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Shelby County V. Holder Case Study

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Recently, state-issued photo ID has been required in order vote since the law passed in the Texas legislature. This law has caused controversy as it brings up the question over the state’s power in the regulation of elections. “While pending review within the judicial system, the U.S. Supreme Court issued its opinion in Shelby County v. Holder, which effectively ended all pending litigation. As a result, voters are now required to present an approved form of photo identification in order to vote in all Texas Elections” (votetexas.gov). The U.S. Supreme Court struck down on Section 4(b) of the Voting Rights Act of 1965 in the Shelby County v. Holder case. Because of this decision, Section 5 was no longer enforceable, allowing states to pass…show more content…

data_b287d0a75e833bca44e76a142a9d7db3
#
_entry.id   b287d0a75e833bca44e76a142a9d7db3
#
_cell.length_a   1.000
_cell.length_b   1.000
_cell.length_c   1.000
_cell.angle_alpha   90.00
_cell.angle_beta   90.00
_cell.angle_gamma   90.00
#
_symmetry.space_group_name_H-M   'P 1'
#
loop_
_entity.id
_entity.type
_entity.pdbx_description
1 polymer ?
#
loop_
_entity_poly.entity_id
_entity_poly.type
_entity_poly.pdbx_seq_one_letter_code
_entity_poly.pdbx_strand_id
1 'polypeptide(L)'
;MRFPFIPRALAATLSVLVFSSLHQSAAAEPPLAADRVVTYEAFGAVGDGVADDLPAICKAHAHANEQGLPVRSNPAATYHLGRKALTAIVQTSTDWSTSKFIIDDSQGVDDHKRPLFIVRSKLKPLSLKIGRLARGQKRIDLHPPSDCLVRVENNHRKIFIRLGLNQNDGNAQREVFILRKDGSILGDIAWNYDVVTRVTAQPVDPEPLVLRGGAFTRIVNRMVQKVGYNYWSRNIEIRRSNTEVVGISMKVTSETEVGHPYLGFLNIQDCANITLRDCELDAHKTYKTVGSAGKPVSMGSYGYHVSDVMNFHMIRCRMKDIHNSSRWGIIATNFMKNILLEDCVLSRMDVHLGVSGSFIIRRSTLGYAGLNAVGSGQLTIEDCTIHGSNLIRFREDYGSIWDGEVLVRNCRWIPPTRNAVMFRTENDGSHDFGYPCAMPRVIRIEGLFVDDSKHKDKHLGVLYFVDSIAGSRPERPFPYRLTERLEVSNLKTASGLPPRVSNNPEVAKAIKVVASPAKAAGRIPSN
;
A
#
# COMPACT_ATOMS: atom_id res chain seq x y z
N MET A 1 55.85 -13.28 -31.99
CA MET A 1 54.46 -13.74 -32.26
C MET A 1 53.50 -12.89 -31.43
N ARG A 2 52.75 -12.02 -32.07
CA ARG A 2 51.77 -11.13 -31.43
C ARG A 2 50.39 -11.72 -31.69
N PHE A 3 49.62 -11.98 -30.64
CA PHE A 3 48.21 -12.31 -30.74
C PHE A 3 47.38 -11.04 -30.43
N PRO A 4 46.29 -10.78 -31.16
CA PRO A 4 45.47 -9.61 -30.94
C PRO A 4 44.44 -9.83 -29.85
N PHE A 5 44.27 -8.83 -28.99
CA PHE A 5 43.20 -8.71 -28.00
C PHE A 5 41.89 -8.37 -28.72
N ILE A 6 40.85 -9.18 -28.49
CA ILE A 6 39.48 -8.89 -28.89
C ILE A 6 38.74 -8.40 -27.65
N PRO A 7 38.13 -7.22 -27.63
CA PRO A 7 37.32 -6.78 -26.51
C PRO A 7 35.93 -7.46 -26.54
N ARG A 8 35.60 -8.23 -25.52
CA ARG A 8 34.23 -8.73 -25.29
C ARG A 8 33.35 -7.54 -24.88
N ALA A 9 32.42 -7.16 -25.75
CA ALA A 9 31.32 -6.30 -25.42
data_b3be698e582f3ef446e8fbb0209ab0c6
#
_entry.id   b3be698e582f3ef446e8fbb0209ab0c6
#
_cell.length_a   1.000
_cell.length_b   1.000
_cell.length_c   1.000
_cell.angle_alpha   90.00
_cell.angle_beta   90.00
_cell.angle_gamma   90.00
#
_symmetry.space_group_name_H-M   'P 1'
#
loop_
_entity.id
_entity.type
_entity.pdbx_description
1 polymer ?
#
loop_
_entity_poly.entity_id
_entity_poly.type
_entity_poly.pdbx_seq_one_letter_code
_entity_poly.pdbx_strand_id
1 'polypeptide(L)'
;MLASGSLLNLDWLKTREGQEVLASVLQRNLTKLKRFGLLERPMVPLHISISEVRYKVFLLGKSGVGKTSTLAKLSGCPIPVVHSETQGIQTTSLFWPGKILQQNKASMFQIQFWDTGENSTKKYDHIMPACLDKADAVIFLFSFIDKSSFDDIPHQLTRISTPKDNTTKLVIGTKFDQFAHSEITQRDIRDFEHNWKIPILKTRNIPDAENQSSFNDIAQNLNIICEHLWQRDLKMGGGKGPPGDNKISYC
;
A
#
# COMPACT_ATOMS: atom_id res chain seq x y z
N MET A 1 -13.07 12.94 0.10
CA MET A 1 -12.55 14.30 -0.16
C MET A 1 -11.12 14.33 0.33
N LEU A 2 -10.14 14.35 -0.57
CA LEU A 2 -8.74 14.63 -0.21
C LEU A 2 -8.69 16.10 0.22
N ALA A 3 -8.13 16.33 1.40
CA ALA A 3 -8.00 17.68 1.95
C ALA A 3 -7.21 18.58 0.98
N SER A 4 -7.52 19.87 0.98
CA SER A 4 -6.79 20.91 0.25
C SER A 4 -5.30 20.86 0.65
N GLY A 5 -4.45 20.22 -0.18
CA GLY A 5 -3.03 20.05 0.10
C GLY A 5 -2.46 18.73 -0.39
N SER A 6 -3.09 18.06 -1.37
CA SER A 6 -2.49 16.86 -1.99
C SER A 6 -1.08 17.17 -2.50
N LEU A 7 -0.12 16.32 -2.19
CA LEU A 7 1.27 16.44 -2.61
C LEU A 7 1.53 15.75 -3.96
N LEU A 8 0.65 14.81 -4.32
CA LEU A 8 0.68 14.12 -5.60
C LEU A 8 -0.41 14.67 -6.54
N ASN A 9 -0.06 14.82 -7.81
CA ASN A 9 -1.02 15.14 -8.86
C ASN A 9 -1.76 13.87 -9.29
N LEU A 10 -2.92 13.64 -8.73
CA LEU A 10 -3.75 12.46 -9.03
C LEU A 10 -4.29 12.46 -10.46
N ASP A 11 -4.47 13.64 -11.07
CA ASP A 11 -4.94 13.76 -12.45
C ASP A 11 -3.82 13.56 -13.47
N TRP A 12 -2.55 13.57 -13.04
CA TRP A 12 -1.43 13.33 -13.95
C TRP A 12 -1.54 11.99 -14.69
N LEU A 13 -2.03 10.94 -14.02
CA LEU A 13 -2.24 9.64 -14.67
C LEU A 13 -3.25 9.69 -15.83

Constitution place on state’s power to determine voter qualifications? Those limitations start with the Voting Rights Act of 1965. This act prohibits racial discrimination when voting in the local, state, and federal levels. “Section 2, which closely followed the language of the 15th amendment, applied a nationwide prohibition of the denial or abridgment of the right to vote on account of race or color” (ourdocuments.gov). Not since the reconstruction period after the civil war had there been such a “significant statutory change in the relationship between the Federal and state governments” (ourdocuments.gov). Though the states power regarding their voting laws had been restricted by the federal government, recentness has given back said power to the states. As aforementioned, Section 5 is no longer enforceable. But why? Section 4(b) was deemed unconstitutional in 2013 because of its “coverage formula” (civilrights.org), which used outdated methods to determine a states pre-clearance in Section 5. With Section 5 no longer enforced, Texas’ new voter ID law was able to take affect but is it compliant with federal
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